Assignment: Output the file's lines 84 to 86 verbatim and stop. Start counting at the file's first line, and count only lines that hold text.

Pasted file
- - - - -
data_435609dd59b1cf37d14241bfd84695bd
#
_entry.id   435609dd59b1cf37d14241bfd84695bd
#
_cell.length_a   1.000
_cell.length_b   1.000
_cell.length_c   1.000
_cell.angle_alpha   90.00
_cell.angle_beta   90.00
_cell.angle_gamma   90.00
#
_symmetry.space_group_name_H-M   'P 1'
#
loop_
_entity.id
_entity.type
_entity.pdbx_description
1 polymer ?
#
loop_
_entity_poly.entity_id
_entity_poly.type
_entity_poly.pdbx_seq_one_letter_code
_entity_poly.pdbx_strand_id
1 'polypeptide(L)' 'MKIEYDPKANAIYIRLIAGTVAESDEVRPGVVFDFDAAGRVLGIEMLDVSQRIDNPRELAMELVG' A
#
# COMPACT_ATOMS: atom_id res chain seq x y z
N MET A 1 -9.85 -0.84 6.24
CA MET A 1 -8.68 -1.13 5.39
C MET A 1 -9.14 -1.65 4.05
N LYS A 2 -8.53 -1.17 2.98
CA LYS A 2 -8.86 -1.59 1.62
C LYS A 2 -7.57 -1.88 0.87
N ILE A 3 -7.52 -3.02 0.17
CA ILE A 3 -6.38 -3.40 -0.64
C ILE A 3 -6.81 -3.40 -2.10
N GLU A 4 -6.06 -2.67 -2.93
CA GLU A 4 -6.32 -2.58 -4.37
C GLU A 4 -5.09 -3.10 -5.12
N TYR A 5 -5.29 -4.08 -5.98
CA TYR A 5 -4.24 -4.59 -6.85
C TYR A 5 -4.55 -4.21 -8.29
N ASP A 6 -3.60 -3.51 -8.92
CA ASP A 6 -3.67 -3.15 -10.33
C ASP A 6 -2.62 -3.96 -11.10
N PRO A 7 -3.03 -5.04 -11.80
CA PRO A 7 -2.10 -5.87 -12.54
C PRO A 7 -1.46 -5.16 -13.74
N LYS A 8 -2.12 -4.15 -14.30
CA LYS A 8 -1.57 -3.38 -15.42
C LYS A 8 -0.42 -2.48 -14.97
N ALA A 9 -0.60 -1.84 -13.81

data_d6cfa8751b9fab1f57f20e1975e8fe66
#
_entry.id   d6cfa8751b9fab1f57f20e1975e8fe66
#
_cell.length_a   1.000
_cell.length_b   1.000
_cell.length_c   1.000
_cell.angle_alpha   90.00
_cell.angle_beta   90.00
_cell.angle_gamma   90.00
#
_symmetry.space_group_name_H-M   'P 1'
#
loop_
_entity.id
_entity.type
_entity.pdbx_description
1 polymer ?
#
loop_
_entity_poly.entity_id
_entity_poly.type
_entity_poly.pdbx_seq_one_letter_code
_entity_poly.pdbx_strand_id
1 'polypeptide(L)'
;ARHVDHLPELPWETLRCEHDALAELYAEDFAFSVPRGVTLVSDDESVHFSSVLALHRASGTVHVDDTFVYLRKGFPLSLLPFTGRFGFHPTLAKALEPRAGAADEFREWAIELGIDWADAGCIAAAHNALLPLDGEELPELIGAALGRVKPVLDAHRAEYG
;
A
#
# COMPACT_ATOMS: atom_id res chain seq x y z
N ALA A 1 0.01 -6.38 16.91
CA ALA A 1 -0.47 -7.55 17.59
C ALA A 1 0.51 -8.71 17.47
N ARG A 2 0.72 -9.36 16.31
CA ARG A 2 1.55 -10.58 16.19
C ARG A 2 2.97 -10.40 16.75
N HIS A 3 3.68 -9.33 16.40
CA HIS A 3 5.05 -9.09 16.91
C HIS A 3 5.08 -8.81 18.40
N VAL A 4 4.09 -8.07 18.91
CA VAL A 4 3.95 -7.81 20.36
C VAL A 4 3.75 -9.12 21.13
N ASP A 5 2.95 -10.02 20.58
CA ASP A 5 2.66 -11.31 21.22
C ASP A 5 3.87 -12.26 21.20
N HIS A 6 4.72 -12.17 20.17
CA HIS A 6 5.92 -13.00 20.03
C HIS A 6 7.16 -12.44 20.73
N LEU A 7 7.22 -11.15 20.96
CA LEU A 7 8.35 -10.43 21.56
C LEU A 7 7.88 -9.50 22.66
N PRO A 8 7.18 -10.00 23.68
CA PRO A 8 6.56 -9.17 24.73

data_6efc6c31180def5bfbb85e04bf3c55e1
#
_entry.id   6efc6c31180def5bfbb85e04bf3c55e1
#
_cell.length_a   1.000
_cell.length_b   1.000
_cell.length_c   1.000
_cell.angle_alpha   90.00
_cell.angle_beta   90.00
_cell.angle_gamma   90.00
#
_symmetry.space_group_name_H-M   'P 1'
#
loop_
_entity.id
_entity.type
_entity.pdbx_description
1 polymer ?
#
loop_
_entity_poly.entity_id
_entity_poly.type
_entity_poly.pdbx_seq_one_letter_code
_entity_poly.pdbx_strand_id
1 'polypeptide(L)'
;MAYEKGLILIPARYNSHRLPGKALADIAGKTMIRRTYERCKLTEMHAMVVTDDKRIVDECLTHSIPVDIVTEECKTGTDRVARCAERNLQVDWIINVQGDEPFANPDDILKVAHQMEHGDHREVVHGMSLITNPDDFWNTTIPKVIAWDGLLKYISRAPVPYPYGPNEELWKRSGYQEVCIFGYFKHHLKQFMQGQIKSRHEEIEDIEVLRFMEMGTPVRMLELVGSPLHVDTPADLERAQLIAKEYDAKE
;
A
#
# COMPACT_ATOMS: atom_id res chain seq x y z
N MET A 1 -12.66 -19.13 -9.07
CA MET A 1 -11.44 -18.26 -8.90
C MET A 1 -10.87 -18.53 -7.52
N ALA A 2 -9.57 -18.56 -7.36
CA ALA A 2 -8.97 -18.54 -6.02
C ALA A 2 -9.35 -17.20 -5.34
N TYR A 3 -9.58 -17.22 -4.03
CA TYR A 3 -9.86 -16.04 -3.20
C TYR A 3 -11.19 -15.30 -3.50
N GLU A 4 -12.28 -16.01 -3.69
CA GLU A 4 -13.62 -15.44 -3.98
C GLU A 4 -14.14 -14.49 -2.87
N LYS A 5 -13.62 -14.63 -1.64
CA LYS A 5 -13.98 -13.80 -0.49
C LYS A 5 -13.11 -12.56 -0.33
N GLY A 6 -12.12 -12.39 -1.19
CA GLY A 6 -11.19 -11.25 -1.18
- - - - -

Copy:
CA ALA A 1 -0.47 -7.55 17.59
C ALA A 1 0.51 -8.71 17.47
N ARG A 2 0.72 -9.36 16.31